Costa Book Awards 2017
If Nobody Speaks of Remarkable Things and Even the Dogs author Jon McGregor's Reservoir 13 is a page-turning read all about how one family's loss can haunt so many lives...
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It's midwinter in the early years of this century and a teenage girl has gone missing in the hills at the heart of England. The villagers join the search across the moors as a media scrum descends their normally quiet home...
Despite the disruption, life does go on and jobs still need doing - there are cows that need milking, fences need repairing, pints need pouring and a pantomime needs rehearsing...
Full of important themes including nature, the environment, power and grace, this compelling novel takes place over 13 years and finds a stranger's tragedy casting a shadow over so many.
Rebecca Stott's In the Days of Rain is the Costa Biography Award Winner 2017
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Rebecca Stott's In the Days of Rain is a fascinating yet shocking memoir about her experiences growing up in - and breaking away from - a fundamentalist Christian cult.
Any readers who were left stunned and captivated by Bad Blood and Why Be Happy When You Can Be Normal will find themselves fully immersed in this incredible true story. Rebecca recalls how her father begged her to help him write a memoir while on his deathbed. He wanted to talk about his family's experiences in a fundamentalist Christian sect but every time he reached a certain point, the painful memories all became too much.
The sect were a closed community who believed the world is ruled by Satan and lived by a number of strict rules - women had to wear headscarves and any non-sect books were banned. Although Rebecca was born into the sect, she needed to know more about their culture and asked intelligent yet dangerous questions while growing up. She soon discovered her father, an influential preacher, had been asking the same questions.
Here Rebecca talks about her father's ongoing struggle between faith and doubt and how this affected their relationship and livelihood for a long time after breaking away...
Xiaolu Guo meets her parents for the first time when she is almost seven. They are strangers to her. When she is born her parents hand her over to a childless peasant couple in the mountains. Aged two, and suffering from malnutrition on a diet of yam leaves, they leave Xiaolu with her illiterate grandparents in a fishing village on the East China Sea. It's a strange beginning. A Wild Swans for a new generation, Once Upon a Time in the East takes Xiaolu from a run-down shack to film school in a rapidly changing Beijing, navigating the everyday peculiarity of modern China: censorship, underground art, Western boyfriends. In 2002 she leaves Beijing on a scholarship to study in Britain. Now, after a decade in Europe, her tale of East to West resonates with the insight that can only come from someone who is both an outsider and at home. Xiaolu Guo's extraordinary memoir is a handbook of life lessons. How to be an artist when censorship kills creativity and the only job you can get is writing bad telenovela scripts. How to be a woman when female babies are regularly drowned at birth and sexual abuse is commonplace. Most poignantly of all: how to love when you've never been shown how.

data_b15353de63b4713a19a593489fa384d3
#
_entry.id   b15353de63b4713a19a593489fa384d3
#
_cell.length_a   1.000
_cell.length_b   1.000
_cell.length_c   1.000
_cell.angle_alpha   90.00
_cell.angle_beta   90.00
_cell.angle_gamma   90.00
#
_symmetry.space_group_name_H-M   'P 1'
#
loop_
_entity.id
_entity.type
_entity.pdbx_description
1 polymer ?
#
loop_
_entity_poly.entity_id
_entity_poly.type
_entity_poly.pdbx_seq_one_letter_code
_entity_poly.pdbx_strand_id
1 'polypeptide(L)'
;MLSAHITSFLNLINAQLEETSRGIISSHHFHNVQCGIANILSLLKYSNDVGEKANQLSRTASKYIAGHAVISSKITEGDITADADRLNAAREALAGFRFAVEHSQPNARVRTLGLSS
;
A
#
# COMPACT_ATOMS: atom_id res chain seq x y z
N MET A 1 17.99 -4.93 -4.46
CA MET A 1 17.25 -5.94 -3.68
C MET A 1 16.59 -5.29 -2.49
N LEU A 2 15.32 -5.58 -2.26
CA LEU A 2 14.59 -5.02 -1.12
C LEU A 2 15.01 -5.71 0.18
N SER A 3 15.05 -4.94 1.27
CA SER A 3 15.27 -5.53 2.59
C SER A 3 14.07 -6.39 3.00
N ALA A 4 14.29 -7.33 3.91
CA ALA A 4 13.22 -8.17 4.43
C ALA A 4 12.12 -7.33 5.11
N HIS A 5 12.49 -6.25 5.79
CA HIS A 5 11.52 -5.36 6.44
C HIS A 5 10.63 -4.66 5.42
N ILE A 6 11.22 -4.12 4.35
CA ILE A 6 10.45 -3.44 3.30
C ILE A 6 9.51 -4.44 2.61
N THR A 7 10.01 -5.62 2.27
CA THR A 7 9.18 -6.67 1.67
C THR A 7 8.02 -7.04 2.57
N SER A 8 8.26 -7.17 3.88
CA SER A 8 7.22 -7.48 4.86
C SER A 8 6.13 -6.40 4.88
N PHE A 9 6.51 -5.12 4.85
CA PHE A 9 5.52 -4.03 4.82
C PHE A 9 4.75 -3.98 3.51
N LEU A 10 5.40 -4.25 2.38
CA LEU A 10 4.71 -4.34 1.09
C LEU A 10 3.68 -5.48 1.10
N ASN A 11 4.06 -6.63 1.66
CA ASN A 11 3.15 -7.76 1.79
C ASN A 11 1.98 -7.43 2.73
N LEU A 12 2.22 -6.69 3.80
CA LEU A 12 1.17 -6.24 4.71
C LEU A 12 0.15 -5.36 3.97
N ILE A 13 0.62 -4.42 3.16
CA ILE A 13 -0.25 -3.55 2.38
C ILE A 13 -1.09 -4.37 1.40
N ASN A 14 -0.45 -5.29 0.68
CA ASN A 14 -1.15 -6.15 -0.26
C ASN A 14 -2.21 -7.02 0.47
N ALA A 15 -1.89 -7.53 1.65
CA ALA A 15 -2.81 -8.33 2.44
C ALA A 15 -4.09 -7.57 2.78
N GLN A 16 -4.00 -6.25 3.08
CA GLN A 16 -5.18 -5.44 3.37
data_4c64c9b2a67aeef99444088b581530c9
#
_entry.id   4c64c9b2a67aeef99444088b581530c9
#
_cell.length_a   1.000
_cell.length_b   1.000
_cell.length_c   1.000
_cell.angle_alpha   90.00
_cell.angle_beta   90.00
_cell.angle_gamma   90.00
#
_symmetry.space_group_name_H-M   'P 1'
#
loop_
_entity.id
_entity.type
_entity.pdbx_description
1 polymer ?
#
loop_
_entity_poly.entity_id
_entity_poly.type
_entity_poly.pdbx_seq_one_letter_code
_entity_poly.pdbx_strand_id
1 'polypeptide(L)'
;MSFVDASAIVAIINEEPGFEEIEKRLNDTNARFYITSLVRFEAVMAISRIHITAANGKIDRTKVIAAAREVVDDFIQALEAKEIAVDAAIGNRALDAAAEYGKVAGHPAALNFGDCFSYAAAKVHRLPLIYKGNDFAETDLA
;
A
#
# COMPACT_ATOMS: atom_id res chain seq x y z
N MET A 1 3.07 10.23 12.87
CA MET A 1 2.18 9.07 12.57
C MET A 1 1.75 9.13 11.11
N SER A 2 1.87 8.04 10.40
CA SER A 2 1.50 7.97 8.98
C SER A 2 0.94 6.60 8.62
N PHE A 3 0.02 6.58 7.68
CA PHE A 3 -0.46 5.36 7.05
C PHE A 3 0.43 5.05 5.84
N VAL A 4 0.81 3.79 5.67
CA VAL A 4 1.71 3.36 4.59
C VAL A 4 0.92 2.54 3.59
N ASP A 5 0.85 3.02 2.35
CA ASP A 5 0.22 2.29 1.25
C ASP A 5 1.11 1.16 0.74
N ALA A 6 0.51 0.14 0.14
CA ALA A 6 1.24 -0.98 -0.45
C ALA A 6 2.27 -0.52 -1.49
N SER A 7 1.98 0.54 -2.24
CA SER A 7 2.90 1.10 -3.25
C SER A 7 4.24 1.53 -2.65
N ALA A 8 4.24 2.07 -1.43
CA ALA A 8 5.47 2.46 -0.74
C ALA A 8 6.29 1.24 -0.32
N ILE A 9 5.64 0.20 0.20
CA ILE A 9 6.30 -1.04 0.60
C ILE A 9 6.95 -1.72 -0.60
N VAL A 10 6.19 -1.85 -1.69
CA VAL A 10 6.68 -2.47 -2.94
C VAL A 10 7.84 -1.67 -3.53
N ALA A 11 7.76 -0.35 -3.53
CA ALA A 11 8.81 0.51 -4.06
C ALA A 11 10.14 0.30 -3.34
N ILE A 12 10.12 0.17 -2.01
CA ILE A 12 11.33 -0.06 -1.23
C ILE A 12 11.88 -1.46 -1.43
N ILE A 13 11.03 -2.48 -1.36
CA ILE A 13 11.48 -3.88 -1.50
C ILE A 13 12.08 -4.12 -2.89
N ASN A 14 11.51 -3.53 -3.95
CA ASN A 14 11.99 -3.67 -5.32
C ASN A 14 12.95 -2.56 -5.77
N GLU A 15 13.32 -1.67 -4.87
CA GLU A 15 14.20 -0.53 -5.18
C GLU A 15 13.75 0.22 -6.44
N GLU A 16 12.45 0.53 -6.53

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Her house is on Montpelier Parade: just across town, but it might as well be a different world. Working there on the garden one Saturday with his father, Sonny is full of curiosity. Then the back door eases open and she comes down the path toward him. Vera. Chance encounters become shy arrangements, and soon Sonny is in love for the first time. Casting off his lonely life of dreams and quiet violence for this new, intoxicating encounter, he longs to know Vera, even to save her. But what is it that Vera isn't telling him? Unfolding in the sea-bright, rain-soaked Dublin of early spring, Montpelier Parade is a beautiful, cinematic novel about desire, longing, grief, hope and the things that remain unspoken. It is about how deeply we can connect with one another, and the choices we must also make alone.
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Richard Osmond's debut collection Useful Verses follows in the tradition of the best nature writing, being as much about the human world as the natural, the present as the past: Osmond, a professional forager, has a deep knowledge of flora and fauna as they appear in both natural and human history, as they are depicted in both folklore and herbal - but he views them through a wholly contemporary lens. Chamomile is discussed through quantum physics, ants through social media, wood sorrel through online gambling, and mugwort through a traffic cone. In each case, Osmond offers an arresting and new perspective, and makes that hidden world that lives and breathes beside us vividly part of our own. This is a fiercely inventive, darkly witty and brilliantly observed debut from a voice unlike any other you have read before - and as far from any quaint and conservative notion of 'nature poetry' as it is possible to get.